If you're thinking about installing a single handle lever faucet in your kitchen, you might be wondering how to to know which is the correct direction for hot and cold. In other words, do you push the handle away from you or do you pull it toward you when you want hot water? You might have even already had it installed and are surprised by the directions of hot and cold, and want to check whether the installation was correct. Here I'm going to answer this question for U.S. kitchen faucets.
The answer is that for a single handle faucet, the supply lines and how they relate to the forward/back lever direction are already built into the faucet (see reference 1). This means that the direction of that lever for hot and cold water depends on the faucet you get. At the time of writing, there is no standard that says that all brands have to have the same direction of lever for hot or cold water. When you purchase the faucet and before installing it, you might not even know yourself which direction hot and cold will be (pushing away vs pulling towards you), although below I cover some ways of how you can tell beforehand.
Here I talk about the lever directions as forward or back, but you could equally think of it as up or down.
Speaking from personal experience, I've had qualified plumbers install a new kitchen faucet on two different occasions, and for the first brand had I got hot water by pushing the lever away from me (and therefore cold by pulling towards me). The second brand of faucet wsa reversed - hot water was done in the direction of pulling the lever toward me (and cold pushing away from me). Needless to say, this change was difficult to get used to without scalding myself! At first I thought the plumber had made a mistake installing, but no. I had him check it and explain it to me while he was there. As shown in reference 1, the direction of hot and cold water is dictated by the faucet itself, and this direction can differ between different brands. The installation instructions make it very clear and easy to know how to set it up. You're likely to install it correctly if you're following the instructions that come with the product, and a qualified plumber is even more likely to install it correctly.
The plumber explained to me some tricks for how to know which direction it might be beforehand, so I'll cover those now.
How to tell beforehand what direction hot and cold water would be for a particular kitchen faucet
On or near the handle (can be very subtle, look extremely closely)
If you're shopping in store, look at the display model very closely, specifically at or near the handle. Many (but not all) brands do provide an indication right there of the direction of hot and cold water. This method also works as a helpful way of checking after the fact if you've already had it installed, so in that case just look at your kitchen's handle or near the handle. Be aware it's often in very tiny writing that you might never see if you're not looking for it. I actually completely missed it on ours at first glance. I'm including a photo here so you can see what I mean:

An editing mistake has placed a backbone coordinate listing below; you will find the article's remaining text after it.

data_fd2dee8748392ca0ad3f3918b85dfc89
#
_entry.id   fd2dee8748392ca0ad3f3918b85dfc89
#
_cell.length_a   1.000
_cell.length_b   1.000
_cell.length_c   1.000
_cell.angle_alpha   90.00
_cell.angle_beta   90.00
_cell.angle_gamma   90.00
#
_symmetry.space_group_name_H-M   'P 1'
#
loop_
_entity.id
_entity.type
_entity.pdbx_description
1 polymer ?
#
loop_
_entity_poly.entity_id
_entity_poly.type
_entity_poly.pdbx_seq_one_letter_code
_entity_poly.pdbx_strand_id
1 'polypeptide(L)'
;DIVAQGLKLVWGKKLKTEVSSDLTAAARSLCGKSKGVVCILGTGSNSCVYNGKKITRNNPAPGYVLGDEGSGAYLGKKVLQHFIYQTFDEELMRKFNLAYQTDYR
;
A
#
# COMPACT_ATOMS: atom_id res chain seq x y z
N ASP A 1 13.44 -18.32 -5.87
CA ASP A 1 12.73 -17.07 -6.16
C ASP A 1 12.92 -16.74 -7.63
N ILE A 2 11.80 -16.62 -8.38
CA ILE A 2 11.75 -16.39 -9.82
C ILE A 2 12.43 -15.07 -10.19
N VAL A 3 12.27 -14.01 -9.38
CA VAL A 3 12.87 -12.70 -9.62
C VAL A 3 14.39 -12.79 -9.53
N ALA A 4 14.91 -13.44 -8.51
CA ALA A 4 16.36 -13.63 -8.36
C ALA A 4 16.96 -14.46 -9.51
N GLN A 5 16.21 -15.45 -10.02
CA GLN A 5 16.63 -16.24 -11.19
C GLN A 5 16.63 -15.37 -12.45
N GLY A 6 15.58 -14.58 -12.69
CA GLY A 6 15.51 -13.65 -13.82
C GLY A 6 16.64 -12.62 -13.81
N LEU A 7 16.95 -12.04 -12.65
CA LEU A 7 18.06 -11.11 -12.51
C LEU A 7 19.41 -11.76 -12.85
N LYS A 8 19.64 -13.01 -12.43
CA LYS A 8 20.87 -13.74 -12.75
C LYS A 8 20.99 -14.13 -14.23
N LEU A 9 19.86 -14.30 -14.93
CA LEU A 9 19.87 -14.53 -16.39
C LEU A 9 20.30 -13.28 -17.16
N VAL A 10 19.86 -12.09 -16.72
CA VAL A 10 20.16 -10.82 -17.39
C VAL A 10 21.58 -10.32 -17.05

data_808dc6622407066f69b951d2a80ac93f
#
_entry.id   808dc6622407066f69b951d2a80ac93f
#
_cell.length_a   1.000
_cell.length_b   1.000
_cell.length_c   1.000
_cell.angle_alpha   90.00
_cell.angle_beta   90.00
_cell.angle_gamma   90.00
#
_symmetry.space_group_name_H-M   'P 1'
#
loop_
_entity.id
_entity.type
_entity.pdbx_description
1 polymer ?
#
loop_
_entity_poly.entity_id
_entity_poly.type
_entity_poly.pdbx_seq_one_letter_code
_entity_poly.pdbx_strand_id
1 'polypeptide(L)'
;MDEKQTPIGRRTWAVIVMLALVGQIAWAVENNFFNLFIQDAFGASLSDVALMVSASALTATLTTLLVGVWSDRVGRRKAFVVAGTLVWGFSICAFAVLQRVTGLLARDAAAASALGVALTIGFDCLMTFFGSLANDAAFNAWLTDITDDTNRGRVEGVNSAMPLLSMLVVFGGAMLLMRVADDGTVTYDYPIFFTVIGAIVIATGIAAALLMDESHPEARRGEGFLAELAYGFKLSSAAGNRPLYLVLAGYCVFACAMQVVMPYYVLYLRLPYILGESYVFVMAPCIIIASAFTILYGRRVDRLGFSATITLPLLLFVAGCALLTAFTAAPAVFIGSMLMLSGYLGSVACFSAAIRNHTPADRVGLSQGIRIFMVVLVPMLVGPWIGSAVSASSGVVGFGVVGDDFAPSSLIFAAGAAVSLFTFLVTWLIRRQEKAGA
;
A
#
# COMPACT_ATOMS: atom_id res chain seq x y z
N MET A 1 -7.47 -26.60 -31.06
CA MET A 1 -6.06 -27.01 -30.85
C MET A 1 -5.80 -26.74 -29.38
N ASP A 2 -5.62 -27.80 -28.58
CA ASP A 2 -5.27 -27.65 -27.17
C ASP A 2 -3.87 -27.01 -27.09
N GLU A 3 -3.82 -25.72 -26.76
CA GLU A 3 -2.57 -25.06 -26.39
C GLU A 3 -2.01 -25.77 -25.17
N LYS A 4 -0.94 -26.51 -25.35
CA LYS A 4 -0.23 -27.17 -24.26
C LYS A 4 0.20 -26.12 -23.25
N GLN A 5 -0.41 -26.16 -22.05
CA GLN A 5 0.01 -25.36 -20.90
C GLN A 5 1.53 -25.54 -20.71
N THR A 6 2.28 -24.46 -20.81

As you can see from the close-up of the lever base above, the letters H and C indicate the direction of the hot and cold water. However, these markings are difficult to see. If this is not marked on the lever base, check if there are indications elsewhere on the faucet.
In certain colors of a particular model (for example dark bronze) you might not see it as clearly, so if you're in the store display area you might like to look at the display model of the exact same brand in a lighter color.
On the photo on the box
You may also be able to see this same information on the photo on the box. So whether you're shopping online or in person, take a very close look at the photo of the kitchen faucet on the box you're looking at and see if you can find the same type of indicator as I described just above.
On the installation instructions online
Most brands of single handle lever faucets also offer their installation instructions online in case the original information gets misplaced or lost. So if you're considering a particular faucet, it could be well worth looking at the installation instructions online for that brand and model in case there's any indication there of what direction the faucet lever will go for hot and cold water.
There is no U.S. standard requiring all single lever kitchen faucets to have the same direction of push or pull for hot or cold water. This means you could wind up scalding yourself if you were in someone else's house where the hot water was reversed compared to what you expected.
Rest assured that if your new faucet has hot and cold going in the opposite directions to your old faucet, I can attest from personal experience that it really doesn't take long at all to get used to the new direction. It feels a bit weird for the first few days and after that it will become normal and you'll pull or push it the correct way without thinking. So if your faucet goes is the reverse of what you had preferred, it's not as big of a deal as it might first seem.
Of course, if you have any doubts at all about whether your single lever kitchen faucet was installed properly, you should certainly get a qualified plumber in to check it.
1. How to Install a Kitchen Faucet Home Depot